Here's some of our favorite horseback trails
Big Elk Creek
Irwin, Idaho11.0 miles SE of Irwin, Idaho
Big Elk Creak Campground is a very versitile campground with plenty of activities to keep busy. Campgrounds are available, with three group sites that include picnic tables and campfire rings. There...Backpack, Camp, Canoe, Hike, Horseback, Kayak 0.6-4.7 mi
Harriman State Park
Island Park, Idaho8.3 miles SW of Island Park, Idaho
Harriman State Park is found 38 miles from Yellowstone along Henry's Fork. This 11,000-acre wildlife refuge is open year round for most activities. In addition to having beautiful scenery and...Cross-country Ski, Hike, Horseback, Mountain Bike, Snowshoe 5.6-8.3 mi
Palisades Creek Trail / Lakes and Waterfall Canyon
Irwin, Idaho4.4 miles E of Irwin, Idaho
Palisades Creek Trail is located about 50 miles southeast of Idaho Falls and about 60 miles west of Jackson Hole WY in Swan Valley Idaho. The four mile hike up to lower Palisades Lake or the 6.2 mile...Backpack, Camp, Hike, Horseback, Mountain Bike 3.2-47.0 mi
Yellowstone Branch Line Trail
Ashton, Idaho7.6 miles NE of Ashton, Idaho
Yellowstone branch line trail runs from Warm River to the Montana border totaling 39 miles. There are a few places to jump on and off the trail as well as a few smaller trails that branch off of this...Backpack, Cross-country Ski, Hike, Horseback, Mountain Bike 13.2-13.5 mi
Bear Creek Hot Springs
Irwin, Idaho9.8 miles S of Irwin, Idaho
Bear Creek Hot Springs is a 15 mile out and back trail with a hot spring at the end. The trail is not well marked and is only recommended for very experienced outdoorsmen and primarily used for...Backpack, Camp, Hike, Horseback, Hot Springs, Mountain Bike
Pine Butte / The Caldera
St. Anthony, Idaho21.7 miles N of St. Anthony, Idaho
This is about as close to an oasis as you can get in the deserts of Idaho. It's an old volcano in the middle of the sagebrush desert. As soon as you start down the path, you can feel the air...Camp, Hike, Horseback 0.2-9.7 mi
Pocatello, Idaho1.3 miles S of Pocatello, Idaho
The City Creek Management Area (CCMA) Trail System is a vast network of trails maintained by the City of Pocatello. There are trails to go up and others to come down. Most trails come back to the...Hike, Horseback, Mountain Bike
City of Rocks National Reserve
Malta, Idaho23.3 miles SW of Malta, Idaho
The City of Rocks, or "The City" as locals call it, is one of the best places in the country to go rock climbing. Throughout the valley granite spires dominate the skyline, reaching...Camp, Hike, Horseback, Mountain Bike, Rock Climb
Half Moon Bay State Beach
Half Moon Bay, California1.0 miles W of Half Moon Bay, California
Half Moon Bay State Park's Coastside Trail runs parallel to the Pacific Coast along what used to be the Ocean Shore Railroad. The railroad itself was in operation for just 14 years before it was...Camp, Hike, Horseback, Swim
Antelope Island State Park
Syracuse, Utah10.0 miles SW of Syracuse, Utah
Located just 41 miles north of Salt Lake City, Antelope Island State Park encompasses a vast selection of outdoor activities and spectacular scenery providing a peaceful nature experience. Experience...Backpack, Camp, Hike, Horseback, Mountain Bike
- Plan Ahead and Prepare. Know the regulations and special concerns for the area you'll visit. Prepare for extreme weather, hazards, and emergencies. Schedule your trip to avoid times of high use. Visit in small groups when possible. Consider splitting larger groups into smaller groups. Repackage food to minimize waste. Use a map and compass to eliminate the use of marking paint, rock cairns or flagging.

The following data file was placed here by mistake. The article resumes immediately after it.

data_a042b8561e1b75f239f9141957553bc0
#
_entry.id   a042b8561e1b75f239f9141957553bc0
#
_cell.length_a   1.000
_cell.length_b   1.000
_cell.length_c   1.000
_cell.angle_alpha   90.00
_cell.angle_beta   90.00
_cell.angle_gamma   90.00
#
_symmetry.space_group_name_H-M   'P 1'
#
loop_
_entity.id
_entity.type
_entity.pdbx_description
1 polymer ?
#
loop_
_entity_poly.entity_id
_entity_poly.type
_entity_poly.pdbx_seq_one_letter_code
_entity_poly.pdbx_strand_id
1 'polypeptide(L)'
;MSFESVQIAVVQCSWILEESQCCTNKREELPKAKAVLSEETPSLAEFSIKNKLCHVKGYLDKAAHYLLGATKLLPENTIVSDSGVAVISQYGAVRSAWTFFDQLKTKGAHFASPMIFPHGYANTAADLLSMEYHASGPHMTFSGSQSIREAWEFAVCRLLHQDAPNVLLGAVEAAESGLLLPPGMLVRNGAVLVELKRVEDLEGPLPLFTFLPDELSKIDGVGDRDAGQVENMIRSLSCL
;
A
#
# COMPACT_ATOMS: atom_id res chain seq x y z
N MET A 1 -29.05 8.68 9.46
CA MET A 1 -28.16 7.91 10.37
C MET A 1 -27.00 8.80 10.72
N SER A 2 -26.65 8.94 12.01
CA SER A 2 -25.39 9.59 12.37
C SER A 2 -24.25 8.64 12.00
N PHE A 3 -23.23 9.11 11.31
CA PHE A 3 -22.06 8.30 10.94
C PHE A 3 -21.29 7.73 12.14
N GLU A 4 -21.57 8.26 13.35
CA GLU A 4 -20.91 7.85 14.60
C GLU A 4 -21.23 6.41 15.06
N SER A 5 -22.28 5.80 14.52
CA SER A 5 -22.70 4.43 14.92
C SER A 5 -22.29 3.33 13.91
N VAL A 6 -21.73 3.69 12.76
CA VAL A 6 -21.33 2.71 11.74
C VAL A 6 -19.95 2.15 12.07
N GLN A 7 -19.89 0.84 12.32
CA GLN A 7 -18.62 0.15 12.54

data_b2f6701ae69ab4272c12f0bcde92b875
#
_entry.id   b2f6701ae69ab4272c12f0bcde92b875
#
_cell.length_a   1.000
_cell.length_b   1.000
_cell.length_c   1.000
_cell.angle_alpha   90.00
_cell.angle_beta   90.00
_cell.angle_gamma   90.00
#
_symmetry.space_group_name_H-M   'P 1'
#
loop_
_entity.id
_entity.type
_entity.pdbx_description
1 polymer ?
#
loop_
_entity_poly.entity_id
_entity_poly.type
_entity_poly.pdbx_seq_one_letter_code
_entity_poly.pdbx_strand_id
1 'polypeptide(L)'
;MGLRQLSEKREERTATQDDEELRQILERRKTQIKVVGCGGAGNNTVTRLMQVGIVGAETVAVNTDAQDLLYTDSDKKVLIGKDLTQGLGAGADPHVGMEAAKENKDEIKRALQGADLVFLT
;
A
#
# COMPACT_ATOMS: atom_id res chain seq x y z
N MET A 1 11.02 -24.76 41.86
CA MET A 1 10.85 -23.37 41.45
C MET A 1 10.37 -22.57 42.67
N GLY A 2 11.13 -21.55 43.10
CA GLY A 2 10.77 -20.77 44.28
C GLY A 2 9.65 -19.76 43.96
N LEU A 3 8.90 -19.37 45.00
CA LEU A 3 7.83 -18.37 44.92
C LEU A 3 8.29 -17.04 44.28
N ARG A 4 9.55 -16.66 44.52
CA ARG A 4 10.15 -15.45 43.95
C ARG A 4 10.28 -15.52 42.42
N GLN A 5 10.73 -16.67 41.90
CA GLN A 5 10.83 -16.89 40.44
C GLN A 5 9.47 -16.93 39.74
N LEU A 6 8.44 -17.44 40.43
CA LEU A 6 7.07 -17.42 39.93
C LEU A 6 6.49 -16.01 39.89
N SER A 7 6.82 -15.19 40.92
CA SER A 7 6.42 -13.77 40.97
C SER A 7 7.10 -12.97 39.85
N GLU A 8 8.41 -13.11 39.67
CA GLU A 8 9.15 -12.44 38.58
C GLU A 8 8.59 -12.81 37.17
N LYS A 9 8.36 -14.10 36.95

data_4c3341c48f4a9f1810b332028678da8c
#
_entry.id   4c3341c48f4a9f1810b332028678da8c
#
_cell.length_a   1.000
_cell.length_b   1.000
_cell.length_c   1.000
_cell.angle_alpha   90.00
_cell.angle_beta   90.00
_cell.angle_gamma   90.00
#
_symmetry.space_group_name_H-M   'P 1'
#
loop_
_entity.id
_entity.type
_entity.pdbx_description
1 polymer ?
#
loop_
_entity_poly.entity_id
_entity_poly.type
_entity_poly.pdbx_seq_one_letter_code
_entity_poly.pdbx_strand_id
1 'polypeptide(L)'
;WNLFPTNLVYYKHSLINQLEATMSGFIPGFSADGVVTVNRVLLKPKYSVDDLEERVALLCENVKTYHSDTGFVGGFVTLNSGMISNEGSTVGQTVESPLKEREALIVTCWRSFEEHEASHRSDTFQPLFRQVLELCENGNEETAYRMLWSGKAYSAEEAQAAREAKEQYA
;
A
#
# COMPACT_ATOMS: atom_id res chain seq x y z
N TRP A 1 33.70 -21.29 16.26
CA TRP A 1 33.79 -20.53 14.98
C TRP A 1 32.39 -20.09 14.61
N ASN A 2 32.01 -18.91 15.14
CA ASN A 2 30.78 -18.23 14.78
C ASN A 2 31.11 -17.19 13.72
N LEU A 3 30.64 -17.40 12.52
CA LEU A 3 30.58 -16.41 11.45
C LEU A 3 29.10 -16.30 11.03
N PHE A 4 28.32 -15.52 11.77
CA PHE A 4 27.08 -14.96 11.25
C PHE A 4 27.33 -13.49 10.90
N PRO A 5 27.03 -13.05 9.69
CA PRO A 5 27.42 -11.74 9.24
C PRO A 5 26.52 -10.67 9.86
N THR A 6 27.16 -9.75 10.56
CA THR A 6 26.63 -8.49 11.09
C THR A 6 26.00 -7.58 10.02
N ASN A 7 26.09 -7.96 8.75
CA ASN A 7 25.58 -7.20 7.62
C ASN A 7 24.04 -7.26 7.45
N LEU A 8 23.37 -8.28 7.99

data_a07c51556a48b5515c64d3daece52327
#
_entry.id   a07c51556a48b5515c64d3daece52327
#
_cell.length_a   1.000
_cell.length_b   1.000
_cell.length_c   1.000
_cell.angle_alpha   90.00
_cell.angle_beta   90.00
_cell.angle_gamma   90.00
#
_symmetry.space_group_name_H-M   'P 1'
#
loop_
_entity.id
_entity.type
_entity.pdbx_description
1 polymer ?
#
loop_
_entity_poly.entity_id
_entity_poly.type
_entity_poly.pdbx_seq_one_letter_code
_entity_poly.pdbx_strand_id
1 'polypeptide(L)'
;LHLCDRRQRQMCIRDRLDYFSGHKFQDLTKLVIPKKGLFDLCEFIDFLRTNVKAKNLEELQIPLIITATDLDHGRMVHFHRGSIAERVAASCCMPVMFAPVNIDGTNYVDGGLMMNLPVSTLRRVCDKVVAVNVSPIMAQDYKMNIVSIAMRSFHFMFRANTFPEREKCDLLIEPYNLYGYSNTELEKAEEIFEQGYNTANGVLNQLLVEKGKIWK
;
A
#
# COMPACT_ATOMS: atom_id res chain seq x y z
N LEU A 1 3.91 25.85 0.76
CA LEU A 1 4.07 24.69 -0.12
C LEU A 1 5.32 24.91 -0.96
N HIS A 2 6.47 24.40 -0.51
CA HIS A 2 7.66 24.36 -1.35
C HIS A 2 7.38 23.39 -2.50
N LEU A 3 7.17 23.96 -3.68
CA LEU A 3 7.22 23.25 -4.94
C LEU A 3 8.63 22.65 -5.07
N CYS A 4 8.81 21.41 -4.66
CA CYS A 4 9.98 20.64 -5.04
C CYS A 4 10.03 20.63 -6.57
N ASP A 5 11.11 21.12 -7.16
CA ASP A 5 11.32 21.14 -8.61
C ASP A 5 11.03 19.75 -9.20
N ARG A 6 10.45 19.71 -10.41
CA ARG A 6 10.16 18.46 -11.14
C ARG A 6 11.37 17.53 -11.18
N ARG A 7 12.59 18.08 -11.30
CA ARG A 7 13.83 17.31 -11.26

- Travel & camp on durable surfaces. Durable surfaces include established trails and campsites, rock, gravel, dry grasses or snow. Protect riparian areas by camping at least 200 feet from lakes and streams. Good campsites are found, not made. Altering a site is not necessary.
- Dispose of waste properly. Pack it in, pack it out. Inspect your campsite and rest areas for trash or spilled foods. Pack out all trash, leftover food and litter. Deposit solid human waste in catholes dug 6 to 8 inches deep, at least 200 feet from water, camp and trails. Cover and disguise the cathole when finished. Pack out toilet paper and hygiene products. To wash yourself or your dishes, carry water 200 feet away from streams or lakes and use small amounts of biodegradable soap. Scatter strained dishwater.
- Leave what you find. Preserve the past: examine, but do not touch cultural or historic structures and artifacts. Leave rocks, plants and other natural objects as you find them. Avoid introducing or transporting non-native species. Do not build structures, furniture, or dig trenches.
- Minimize campfire impacts. Campfires can cause lasting impacts to the environment. Use a lightweight stove for cooking and enjoy a candle lantern for light. Where fires are permitted, use established fire rings, fire pans, or mound fires. Keep fires small. Only use sticks from the ground that can be broken by hand. Burn all wood and coals to ash, put out campfires completely, then scatter cool ashes.
- Respect wildlife. Observe wildlife from a distance. Do not follow or approach them. Never feed animals. Feeding wildlife damages their health, alters natural behaviors, and exposes them to predators and other dangers. Protect wildlife and your food by storing rations and trash securely. Control pets at all times, or leave them at home. Avoid wildlife during sensitive times: mating, nesting, raising young, or winter.
- Be considerate of other visitors. Respect other visitors and protect the quality of their experience. Be courteous. Yield to other users on the trail. Step to the downhill side of the trail when encountering pack stock. Take breaks and camp away from trails and other visitors. Let nature's sounds prevail. Avoid loud voices and noises.